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Locked down and learning
By KENNY CHING
Todays young student is living in a dangerously different world.
During the past several years, Americans have been shocked when the news media has reported that children were being gunned down by other children. And the violence has not been only drive-by shootings in poor, crime-ridden neighborhoods. Its been in regular schools in regular towns towns not so different from Federal Way.
But local educators, determined that their schools will not be the next Columbine High, have implemented safety procedures. Meant to protect students and staff against grave threats such as bombs, chemical spills, armed intruders and snipers, the procedure has a stark name: Lockdown.
At an April 2 lock down drill at Saghalie Junior High School, an administrators voice comes over the intercom at 9:10 a.m., signalling the beginning of the exercise. Students move quickly to designated classrooms. The doors are shut and locked. The lights go out. Security and administrative personnel move to take care of all entrances to the building, securing the perimeter at 9:16.
Then, in a twist, the fire alarm is pulled. The tactic was one perpetrators used in a school shooting; snipers fired on students who streamed from the buildings.
But Saghalie principal Tim Mackey says he has been preparing his students and they know what to do.
What do you do when you hear a fire alarm during a lockdown? he asks. Stay put, they answer.
Administrators then further test the students and teachers preparedness and resolve. Vince Blauser, coordinator of Federal Way Public Schools emergency response team, walks through the dark halls, rattling doors and saying This is Mr. Blauser, let me in! Teachers and students have been instructed not to open the doors for anyone until they hear over the intercom that the lockdown is over. The only person a locked door can be opened for is an identified law enforcement officer, Blauser says.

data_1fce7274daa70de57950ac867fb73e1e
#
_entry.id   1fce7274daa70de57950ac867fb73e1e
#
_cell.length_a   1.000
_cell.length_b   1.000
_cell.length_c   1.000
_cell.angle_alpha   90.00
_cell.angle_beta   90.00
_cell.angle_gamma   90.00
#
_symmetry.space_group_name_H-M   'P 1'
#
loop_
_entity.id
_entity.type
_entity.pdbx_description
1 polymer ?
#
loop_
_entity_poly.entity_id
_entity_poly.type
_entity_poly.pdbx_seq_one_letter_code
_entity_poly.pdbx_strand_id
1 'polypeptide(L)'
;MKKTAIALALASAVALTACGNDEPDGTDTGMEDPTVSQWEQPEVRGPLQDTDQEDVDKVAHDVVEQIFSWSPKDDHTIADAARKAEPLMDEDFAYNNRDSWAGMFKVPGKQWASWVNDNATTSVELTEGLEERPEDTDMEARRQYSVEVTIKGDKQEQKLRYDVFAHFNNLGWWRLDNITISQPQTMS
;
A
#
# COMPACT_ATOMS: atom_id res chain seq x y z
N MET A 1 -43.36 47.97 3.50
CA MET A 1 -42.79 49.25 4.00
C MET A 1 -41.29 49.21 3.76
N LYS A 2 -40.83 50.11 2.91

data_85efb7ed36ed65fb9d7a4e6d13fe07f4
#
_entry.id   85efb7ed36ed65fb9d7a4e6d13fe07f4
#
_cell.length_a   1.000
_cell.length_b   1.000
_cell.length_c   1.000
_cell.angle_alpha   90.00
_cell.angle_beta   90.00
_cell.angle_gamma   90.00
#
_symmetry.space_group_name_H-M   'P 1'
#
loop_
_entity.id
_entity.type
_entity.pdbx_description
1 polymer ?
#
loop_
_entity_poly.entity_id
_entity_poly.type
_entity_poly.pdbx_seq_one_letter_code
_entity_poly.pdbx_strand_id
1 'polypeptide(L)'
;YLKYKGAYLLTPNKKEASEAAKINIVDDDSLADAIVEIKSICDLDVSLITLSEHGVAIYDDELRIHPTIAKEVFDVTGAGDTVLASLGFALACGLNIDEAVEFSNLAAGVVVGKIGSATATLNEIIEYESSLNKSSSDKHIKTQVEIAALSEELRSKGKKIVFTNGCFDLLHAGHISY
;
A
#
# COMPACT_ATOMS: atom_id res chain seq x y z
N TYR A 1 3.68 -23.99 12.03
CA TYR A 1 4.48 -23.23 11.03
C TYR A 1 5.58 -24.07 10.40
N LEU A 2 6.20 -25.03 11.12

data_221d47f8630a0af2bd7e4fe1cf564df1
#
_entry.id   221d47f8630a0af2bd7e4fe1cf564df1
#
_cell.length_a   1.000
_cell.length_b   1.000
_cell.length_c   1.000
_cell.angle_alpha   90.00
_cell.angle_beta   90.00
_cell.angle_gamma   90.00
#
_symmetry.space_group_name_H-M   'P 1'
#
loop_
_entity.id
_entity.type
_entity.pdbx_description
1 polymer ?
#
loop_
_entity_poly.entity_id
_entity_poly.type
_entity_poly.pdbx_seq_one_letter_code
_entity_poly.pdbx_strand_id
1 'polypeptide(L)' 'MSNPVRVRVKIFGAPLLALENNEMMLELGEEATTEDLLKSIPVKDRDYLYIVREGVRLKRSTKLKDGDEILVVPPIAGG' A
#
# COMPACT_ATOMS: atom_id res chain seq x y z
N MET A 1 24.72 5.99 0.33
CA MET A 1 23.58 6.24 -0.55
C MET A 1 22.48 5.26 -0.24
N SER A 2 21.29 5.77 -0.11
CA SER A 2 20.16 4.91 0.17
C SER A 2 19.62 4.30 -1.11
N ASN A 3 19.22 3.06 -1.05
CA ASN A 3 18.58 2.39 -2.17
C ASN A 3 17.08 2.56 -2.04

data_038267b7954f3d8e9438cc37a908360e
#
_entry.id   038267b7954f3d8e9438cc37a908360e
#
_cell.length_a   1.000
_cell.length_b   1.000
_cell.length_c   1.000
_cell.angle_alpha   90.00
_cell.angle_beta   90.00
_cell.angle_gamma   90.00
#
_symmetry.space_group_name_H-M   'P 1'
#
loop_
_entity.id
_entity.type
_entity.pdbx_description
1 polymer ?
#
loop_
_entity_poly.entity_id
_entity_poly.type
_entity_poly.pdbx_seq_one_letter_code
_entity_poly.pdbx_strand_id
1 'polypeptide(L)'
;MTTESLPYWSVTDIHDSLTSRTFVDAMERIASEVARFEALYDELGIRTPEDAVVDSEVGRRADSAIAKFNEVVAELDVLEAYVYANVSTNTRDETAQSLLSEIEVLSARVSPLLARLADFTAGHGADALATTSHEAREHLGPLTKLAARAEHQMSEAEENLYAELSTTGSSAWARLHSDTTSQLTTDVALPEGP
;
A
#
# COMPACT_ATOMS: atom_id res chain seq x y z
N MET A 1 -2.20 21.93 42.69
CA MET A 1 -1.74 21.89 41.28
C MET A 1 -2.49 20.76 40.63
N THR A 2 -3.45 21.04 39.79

Anything less than a badge sliding under the door isnt going to get it open, Blauser says. If there is any doubt, they keep the door closed.
During the drill, a hapless substitute teacher wanders out into the hall.
Are we having a fire drill now? the teacher asks security officer Robert Taylor.
Pow-pow, Taylor says, imitating the gunfire the substitute might come under from an intruder. Poor substitute.
At a debriefing 10 minutes after the lockdown began, principal Mackey asks another staff member to make sure that substitutes know the drill. Nevertheless, the April 2 practice was one of the best yet and one of the fastest done at Saghalie, Mackey says.
The drills have been run for the four years since the Columbine shooting in Colorado. The routine is starting to be well-known, Mackey notes.
Schools in the district are required to practice the lockdown twice a year but are recommended to do it three times annually. Saghalie does it three times.
These procedures re-emphasize our concern for (students), Mackey says. The more we do it, the less anxiety they will have.
Some anxiety in the students is good, Blauser says. Its life and death.
Staff writer Kenny Ching: 925-5565, firstname.lastname@example.org